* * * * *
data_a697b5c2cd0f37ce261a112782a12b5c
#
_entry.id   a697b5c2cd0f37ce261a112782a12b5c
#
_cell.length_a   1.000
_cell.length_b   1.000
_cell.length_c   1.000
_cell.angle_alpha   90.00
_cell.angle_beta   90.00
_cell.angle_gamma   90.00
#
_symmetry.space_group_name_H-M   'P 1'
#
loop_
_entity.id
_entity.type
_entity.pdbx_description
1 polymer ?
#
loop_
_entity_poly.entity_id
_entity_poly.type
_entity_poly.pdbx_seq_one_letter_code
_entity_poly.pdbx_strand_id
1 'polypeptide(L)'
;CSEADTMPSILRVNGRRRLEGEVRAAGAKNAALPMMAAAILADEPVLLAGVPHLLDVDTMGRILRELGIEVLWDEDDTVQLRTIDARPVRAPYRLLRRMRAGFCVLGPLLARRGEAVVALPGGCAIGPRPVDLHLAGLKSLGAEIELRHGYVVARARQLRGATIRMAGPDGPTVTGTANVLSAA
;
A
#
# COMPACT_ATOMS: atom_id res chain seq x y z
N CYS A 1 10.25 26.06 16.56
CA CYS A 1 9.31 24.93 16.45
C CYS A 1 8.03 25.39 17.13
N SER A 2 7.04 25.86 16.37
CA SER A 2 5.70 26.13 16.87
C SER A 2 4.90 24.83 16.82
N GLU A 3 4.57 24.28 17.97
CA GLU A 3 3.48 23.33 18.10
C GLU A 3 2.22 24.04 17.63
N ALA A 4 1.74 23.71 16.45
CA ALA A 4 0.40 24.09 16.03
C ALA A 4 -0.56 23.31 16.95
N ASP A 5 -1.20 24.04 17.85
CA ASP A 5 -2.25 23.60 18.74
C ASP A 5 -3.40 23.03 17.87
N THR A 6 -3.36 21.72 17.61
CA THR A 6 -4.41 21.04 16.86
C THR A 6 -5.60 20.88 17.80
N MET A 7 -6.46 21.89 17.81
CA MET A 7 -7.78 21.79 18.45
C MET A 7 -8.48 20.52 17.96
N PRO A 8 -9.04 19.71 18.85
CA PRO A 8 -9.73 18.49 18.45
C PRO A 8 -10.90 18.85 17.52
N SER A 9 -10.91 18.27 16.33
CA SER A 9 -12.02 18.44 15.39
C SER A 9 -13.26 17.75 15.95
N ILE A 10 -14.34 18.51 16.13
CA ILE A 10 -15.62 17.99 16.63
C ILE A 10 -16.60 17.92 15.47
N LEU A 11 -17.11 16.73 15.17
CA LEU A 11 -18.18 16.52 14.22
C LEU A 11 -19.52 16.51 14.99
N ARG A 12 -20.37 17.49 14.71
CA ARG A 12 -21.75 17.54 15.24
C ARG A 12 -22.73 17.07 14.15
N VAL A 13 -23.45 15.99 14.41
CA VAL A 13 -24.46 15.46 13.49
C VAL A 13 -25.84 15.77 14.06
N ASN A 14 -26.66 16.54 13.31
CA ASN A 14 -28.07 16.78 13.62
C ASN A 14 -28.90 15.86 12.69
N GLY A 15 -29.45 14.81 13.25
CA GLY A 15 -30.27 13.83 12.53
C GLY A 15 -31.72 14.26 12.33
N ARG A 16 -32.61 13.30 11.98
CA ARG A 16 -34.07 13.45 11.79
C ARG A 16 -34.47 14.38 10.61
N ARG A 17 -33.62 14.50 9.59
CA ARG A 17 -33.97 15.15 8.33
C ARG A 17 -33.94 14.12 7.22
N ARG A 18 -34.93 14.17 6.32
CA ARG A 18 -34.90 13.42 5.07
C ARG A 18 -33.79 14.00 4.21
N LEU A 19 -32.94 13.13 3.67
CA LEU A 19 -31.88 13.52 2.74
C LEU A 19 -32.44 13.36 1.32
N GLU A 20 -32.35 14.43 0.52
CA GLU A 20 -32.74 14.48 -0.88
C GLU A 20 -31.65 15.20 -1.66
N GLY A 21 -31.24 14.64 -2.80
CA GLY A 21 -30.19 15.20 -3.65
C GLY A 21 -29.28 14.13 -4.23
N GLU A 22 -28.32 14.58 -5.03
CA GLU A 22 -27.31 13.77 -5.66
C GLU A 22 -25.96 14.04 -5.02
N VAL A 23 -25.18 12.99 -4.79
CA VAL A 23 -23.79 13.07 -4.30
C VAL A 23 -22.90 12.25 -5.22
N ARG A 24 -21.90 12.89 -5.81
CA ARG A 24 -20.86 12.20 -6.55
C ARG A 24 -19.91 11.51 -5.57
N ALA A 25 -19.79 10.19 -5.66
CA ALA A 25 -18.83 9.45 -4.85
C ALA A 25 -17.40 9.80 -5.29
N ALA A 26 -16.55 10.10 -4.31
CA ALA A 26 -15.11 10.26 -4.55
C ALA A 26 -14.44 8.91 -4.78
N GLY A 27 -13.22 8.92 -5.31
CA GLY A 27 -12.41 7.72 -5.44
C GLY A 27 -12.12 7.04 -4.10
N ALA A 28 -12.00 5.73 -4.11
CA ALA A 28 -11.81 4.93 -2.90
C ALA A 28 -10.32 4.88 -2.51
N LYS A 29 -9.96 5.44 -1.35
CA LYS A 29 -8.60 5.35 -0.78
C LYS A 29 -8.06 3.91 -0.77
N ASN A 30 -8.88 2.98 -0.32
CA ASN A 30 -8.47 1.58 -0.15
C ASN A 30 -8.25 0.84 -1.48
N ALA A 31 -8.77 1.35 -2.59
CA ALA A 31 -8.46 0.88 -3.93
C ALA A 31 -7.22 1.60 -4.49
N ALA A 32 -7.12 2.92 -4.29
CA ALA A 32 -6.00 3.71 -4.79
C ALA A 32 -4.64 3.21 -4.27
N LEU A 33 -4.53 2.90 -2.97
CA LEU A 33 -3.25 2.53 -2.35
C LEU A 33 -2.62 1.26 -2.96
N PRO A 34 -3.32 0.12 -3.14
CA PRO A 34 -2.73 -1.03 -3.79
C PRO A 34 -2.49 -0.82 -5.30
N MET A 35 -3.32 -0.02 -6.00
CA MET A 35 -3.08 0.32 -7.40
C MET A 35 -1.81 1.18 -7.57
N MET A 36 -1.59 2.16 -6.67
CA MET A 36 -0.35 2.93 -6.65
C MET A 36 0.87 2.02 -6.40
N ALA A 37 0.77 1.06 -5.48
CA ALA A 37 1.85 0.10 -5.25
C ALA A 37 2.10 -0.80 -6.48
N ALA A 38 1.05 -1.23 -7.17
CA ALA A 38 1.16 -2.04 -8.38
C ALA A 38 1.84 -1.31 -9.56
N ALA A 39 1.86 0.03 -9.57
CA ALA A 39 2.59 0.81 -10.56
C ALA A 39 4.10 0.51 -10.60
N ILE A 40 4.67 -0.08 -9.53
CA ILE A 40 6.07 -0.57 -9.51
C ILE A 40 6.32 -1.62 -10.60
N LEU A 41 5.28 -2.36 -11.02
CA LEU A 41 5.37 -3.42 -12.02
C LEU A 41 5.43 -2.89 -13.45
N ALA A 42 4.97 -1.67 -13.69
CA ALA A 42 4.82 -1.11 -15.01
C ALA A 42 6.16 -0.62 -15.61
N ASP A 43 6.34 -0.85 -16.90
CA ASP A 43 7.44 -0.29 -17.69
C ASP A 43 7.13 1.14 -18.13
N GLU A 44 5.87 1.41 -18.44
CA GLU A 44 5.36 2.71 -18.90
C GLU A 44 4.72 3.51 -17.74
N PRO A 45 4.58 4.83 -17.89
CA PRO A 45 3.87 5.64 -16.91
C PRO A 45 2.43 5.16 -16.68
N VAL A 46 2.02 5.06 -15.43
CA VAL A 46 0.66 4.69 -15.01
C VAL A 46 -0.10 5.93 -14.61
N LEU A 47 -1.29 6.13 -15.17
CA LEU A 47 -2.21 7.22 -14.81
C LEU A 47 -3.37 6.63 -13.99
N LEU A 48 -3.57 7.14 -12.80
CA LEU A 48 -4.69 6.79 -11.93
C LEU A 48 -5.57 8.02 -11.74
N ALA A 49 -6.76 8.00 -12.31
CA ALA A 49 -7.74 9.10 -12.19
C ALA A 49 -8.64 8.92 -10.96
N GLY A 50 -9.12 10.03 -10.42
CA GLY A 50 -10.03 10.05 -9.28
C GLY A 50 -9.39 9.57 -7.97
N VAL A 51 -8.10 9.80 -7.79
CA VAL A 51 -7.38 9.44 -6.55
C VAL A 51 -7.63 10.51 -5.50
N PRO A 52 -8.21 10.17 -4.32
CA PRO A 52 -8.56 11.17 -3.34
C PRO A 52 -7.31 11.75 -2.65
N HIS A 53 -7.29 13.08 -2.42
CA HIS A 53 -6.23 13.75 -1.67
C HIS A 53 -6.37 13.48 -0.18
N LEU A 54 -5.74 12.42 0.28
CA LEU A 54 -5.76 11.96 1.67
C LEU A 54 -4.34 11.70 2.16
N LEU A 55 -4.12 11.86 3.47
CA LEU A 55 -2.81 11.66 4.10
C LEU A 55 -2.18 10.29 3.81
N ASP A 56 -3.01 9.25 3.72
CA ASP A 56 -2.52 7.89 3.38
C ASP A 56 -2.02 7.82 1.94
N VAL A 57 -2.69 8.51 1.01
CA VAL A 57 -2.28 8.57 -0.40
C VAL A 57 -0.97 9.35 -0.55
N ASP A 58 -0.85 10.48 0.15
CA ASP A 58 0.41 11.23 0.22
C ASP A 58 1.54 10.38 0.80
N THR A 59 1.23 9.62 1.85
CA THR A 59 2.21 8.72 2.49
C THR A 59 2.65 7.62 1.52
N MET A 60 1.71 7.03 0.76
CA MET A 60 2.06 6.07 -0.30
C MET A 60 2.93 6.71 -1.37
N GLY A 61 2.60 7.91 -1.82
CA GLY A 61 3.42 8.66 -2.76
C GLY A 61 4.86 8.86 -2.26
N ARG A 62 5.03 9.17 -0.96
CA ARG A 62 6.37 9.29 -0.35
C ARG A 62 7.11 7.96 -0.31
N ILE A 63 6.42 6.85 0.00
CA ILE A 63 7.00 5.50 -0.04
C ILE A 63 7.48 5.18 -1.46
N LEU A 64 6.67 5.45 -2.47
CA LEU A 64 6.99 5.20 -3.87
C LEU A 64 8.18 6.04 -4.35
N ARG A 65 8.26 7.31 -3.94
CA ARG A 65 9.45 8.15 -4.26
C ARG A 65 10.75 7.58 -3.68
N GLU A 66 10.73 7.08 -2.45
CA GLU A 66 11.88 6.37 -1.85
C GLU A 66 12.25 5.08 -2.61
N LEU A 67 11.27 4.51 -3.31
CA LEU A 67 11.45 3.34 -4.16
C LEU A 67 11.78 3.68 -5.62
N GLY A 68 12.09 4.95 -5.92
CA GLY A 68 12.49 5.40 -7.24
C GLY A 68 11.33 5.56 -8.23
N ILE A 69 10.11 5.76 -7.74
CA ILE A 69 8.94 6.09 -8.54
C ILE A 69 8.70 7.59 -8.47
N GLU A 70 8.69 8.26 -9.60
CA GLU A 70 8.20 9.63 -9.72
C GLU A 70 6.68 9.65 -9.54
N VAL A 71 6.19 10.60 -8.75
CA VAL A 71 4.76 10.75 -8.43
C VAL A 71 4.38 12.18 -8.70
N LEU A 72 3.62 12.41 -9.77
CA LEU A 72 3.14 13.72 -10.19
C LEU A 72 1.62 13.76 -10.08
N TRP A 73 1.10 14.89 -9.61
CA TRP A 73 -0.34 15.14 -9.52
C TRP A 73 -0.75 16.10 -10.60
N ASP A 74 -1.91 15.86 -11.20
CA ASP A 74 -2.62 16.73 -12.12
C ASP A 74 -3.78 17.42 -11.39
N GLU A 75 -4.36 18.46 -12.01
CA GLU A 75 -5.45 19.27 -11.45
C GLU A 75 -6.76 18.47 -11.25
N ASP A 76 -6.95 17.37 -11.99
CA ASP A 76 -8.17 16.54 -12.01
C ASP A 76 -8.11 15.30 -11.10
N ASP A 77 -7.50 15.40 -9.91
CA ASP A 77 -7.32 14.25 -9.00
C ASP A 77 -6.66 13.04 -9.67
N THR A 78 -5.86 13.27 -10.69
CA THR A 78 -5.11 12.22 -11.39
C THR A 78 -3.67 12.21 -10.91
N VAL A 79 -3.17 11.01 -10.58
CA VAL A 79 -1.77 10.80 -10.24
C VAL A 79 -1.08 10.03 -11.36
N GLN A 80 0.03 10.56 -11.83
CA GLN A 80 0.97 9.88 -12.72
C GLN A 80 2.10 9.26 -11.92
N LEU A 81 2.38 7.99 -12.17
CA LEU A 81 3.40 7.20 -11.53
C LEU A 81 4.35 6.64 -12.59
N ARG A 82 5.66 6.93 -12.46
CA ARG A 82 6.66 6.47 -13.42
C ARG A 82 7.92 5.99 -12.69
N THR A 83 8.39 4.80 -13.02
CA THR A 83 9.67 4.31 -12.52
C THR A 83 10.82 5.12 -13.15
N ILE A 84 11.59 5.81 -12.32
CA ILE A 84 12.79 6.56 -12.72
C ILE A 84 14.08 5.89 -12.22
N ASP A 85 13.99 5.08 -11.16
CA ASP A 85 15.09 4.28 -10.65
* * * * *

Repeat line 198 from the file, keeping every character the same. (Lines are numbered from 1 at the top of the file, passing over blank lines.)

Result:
C ASP A 56 -2.02 7.82 1.94